Cancer researchers at ACRF grant recipient, Walter and Eliza Hall Institute (WEHI) in Melbourne, have made a breakthrough that could help early lung cancer detection.
They’ve discovered cells which are thought to give rise to lung squamous cell carcinoma, the second most common subtype of lung cancer. This type of cancer primarily affects smokers and ex-smokers.
The study, led by Dr Marie-Liesse Asselin-Labat and PhD student Ms Clare Weeden, aims to understand how cancer could form. Researchers used donated lung tissue to discover that, when they exposed isolated cells found in the airway of the lung to harmful chemicals, such as cigarette smoke, the cells would rapidly try to repair any damage and make errors in the process.
Dr Asselin-Labat said the team found that despite attempts to help the body repair from damage, the basal stem cell DNA repair process was faulty.
“Our team unearthed some of the first evidence that the basal stem cell DNA repair process is flawed. Pointing to the accumulation of DNA errors and genetic mutations that could eventually lead to cancer,” Dr Asselin-Labat said.
Further genetic analysis using a technique developed in the Institute’s bioinformatics department, confirmed a correlation between the genetic signatures of the lung-based basal stem cells and lung squamous cell carcinoma. This genetic data reinforces that lung basal stem cells could be the ‘seed’ from which a cancer is able to ‘grow’.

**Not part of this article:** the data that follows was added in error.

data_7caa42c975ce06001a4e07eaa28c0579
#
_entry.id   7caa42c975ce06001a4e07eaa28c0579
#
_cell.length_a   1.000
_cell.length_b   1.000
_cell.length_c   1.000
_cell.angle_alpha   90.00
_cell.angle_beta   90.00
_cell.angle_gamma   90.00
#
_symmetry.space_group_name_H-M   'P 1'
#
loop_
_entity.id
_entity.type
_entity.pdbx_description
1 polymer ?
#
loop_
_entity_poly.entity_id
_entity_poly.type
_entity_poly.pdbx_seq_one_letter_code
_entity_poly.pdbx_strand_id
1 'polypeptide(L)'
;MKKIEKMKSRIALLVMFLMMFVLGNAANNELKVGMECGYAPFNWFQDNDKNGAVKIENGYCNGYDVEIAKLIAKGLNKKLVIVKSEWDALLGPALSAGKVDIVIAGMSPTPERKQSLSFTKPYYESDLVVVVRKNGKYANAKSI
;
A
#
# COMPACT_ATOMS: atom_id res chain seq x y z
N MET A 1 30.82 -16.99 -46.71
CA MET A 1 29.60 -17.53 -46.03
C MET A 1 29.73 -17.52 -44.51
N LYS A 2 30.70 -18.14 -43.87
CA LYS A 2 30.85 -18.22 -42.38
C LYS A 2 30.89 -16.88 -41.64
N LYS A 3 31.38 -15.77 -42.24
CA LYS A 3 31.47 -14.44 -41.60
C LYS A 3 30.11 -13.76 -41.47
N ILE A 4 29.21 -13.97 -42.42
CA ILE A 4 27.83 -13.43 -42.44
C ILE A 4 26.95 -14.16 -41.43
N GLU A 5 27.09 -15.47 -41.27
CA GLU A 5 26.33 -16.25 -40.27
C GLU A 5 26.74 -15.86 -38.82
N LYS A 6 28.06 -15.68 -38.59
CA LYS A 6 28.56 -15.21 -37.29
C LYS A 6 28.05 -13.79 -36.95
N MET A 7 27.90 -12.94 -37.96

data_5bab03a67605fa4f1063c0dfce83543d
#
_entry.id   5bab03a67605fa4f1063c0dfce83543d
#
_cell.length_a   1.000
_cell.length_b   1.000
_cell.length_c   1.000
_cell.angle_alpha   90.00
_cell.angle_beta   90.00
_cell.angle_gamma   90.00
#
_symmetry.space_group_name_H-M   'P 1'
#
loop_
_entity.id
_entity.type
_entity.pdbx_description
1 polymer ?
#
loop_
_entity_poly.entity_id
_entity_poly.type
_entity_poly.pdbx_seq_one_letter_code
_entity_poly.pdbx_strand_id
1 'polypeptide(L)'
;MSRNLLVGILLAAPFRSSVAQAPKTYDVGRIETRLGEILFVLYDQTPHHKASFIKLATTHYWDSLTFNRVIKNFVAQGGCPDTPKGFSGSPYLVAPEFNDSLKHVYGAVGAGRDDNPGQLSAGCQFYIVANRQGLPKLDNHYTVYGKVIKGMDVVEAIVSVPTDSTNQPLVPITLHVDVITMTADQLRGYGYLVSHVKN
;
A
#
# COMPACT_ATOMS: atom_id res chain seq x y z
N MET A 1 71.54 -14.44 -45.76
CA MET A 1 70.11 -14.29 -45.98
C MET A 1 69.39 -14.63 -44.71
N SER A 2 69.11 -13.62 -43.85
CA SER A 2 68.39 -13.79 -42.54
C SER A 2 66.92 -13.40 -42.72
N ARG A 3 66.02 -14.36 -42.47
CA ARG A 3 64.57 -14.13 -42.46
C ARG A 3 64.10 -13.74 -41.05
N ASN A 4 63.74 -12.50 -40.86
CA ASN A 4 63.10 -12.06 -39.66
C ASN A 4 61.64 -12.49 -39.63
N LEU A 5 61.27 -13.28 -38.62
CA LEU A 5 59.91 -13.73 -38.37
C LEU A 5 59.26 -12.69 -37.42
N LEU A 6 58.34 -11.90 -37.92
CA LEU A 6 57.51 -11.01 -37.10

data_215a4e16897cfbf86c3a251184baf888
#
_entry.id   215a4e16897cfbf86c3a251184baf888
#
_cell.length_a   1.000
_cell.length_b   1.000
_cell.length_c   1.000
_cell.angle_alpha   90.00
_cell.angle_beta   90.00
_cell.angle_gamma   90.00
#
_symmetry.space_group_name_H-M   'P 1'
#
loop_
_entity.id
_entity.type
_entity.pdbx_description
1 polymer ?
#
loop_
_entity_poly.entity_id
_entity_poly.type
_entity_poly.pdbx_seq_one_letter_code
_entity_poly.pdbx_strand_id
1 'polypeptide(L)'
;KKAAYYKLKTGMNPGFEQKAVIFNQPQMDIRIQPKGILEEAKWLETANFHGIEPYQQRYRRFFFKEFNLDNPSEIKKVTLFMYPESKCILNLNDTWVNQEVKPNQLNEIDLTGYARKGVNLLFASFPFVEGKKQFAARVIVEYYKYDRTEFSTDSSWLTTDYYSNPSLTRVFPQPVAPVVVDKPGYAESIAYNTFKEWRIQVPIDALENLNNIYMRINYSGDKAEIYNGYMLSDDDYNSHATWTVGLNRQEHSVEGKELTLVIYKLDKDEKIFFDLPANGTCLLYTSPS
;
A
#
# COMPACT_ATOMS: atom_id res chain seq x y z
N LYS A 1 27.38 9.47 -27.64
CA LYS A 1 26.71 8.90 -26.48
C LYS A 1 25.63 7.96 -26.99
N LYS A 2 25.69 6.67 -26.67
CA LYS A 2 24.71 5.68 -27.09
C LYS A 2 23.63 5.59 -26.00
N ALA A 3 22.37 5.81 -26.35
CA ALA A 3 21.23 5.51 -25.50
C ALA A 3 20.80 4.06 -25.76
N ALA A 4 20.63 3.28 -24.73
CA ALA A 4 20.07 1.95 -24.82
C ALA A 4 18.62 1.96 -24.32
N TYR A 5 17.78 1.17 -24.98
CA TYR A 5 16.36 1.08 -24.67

Lung cancer is the number one cause of cancer death in the world and there is a link to squamous cell carcinoma for thirty percent of these cases, says Ms Weeden.
“Lung squamous cell carcinoma is a devastating disease with a poor prognosis. This is because these types of tumours are often discovered too late, at a point where the cancer is inoperable. Therefore, having the ability to detect this cancer early could be a real game-changer,” Ms Weeden said.
“The hope going forward, is that our work will be a gateway to new, tailored prevention and treatment measures for patients with lung diseases,” Ms Weeden concluded.
Despite being the leading cause of cancer death, lung cancer research currently only receives about 5% of cancer research funding in Australia.
This article was first published by WEHI and the image of Dr Marie-Liesse Asselin-Labat and PhD student Ms Clare Weeden was provided courtesy of WEHI.
The Australian Cancer Research Foundation (ACRF) has supported WEHI by providing three grants, totalling AUD 5.5 million towards cutting edge cancer research equipment and technology. ACRF has also provided three research grants, totalling AUD $ 9 million, to the Victorian Comprehensive Cancer Centre for research into all cancers.